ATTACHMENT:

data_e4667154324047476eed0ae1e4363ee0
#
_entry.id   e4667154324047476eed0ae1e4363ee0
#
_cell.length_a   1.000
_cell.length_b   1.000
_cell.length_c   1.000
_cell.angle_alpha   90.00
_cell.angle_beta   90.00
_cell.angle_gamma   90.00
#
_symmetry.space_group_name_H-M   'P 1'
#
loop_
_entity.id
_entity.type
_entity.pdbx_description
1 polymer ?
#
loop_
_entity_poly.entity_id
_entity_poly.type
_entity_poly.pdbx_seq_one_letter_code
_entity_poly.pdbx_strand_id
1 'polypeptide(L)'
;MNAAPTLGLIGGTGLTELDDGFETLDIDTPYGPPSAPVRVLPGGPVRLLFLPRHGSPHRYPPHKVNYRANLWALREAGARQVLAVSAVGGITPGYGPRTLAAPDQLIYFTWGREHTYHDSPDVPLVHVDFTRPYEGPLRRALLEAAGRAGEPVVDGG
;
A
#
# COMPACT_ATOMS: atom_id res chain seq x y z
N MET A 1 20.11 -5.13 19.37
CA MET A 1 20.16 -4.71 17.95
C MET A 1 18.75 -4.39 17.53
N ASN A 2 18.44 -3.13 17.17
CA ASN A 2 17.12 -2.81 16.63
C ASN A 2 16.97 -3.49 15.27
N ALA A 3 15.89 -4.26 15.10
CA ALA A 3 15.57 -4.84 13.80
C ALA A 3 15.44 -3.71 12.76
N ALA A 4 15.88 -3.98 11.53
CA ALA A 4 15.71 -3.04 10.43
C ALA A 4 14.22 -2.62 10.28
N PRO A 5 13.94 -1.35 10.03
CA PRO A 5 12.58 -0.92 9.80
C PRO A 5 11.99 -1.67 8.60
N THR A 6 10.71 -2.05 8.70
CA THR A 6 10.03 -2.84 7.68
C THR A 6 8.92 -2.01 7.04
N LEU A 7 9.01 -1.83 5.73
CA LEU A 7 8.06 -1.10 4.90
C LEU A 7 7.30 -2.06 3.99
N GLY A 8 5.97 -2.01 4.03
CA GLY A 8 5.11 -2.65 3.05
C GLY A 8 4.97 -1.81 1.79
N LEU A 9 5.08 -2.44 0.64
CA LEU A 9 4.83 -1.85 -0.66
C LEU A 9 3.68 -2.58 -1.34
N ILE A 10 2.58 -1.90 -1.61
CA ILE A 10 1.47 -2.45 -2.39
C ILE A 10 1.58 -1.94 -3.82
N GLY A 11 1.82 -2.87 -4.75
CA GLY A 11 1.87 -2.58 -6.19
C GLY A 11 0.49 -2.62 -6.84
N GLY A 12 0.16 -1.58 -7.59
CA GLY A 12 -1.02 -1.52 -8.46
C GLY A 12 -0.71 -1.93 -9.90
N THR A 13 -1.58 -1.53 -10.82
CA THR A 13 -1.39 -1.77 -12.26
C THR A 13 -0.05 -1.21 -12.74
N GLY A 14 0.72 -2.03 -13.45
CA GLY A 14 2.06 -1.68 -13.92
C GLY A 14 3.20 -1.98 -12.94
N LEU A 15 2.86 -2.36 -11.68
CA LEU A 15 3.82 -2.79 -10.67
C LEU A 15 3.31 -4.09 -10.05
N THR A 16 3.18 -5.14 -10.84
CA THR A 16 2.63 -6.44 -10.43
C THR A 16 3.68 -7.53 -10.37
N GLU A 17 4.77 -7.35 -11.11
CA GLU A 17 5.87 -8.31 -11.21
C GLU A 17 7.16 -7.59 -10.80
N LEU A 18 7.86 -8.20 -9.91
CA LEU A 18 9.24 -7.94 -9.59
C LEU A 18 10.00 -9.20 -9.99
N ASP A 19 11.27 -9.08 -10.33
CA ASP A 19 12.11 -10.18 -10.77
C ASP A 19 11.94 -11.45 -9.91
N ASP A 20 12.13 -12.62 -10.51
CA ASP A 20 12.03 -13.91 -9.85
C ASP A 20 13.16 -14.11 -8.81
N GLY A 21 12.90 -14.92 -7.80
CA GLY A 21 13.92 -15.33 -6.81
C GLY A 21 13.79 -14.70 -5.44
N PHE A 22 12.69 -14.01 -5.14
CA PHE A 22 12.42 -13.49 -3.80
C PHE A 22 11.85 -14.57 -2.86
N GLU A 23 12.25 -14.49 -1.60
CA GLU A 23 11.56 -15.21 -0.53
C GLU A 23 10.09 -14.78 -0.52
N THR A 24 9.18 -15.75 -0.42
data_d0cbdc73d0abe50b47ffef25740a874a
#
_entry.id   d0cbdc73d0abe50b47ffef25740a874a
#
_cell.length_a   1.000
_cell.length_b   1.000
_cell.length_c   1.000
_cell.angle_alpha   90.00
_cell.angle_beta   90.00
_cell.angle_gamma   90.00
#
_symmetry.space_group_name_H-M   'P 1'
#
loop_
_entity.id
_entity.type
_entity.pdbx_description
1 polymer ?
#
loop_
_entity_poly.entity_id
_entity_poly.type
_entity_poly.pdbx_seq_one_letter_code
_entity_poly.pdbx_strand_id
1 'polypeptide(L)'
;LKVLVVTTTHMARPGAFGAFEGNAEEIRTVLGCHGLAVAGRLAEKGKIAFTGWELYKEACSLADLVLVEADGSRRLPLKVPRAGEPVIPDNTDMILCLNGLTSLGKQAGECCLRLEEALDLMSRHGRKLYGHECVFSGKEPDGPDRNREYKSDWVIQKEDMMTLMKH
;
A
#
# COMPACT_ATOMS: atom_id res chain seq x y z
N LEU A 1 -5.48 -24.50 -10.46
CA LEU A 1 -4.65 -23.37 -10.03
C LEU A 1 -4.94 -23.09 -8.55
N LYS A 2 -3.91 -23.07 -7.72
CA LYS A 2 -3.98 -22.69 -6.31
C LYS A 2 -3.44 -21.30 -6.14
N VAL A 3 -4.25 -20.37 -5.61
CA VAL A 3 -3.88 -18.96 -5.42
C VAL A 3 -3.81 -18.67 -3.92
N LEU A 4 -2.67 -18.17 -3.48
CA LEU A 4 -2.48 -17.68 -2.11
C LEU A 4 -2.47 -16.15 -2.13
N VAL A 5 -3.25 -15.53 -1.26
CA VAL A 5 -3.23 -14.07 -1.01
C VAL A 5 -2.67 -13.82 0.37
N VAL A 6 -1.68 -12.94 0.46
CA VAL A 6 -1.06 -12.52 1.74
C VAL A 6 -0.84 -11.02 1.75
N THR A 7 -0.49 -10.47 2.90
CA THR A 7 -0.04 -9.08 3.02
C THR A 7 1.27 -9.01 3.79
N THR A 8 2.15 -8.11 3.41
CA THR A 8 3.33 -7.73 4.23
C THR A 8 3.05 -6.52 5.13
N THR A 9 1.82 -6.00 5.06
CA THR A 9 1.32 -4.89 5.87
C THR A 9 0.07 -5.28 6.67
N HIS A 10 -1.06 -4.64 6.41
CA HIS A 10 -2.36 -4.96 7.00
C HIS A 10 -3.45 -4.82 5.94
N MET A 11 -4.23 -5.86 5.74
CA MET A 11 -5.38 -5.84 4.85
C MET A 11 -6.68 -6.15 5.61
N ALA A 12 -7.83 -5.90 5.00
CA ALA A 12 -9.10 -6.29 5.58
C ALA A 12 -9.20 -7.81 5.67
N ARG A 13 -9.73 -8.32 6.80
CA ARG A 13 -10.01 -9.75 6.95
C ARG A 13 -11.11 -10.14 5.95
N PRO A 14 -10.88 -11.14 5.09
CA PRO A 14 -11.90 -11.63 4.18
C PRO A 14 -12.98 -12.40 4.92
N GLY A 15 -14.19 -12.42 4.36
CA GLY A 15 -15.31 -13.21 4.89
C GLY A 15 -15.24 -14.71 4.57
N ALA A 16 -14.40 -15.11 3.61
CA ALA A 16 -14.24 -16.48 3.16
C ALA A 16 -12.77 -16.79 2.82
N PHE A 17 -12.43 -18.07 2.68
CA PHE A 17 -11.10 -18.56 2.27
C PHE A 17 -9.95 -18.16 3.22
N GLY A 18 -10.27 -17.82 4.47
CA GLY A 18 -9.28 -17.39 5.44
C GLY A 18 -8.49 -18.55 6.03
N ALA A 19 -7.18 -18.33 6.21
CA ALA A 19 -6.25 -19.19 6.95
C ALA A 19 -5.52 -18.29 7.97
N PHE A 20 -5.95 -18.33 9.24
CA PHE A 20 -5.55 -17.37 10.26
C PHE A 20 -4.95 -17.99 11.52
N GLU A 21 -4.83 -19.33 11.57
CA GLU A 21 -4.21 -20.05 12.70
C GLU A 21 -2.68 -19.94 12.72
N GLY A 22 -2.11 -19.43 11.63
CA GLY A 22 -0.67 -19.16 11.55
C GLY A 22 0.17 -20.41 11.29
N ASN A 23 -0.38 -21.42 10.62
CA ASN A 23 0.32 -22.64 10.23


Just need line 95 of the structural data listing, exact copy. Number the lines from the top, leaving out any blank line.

CA PHE A 22 12.42 -13.49 -3.80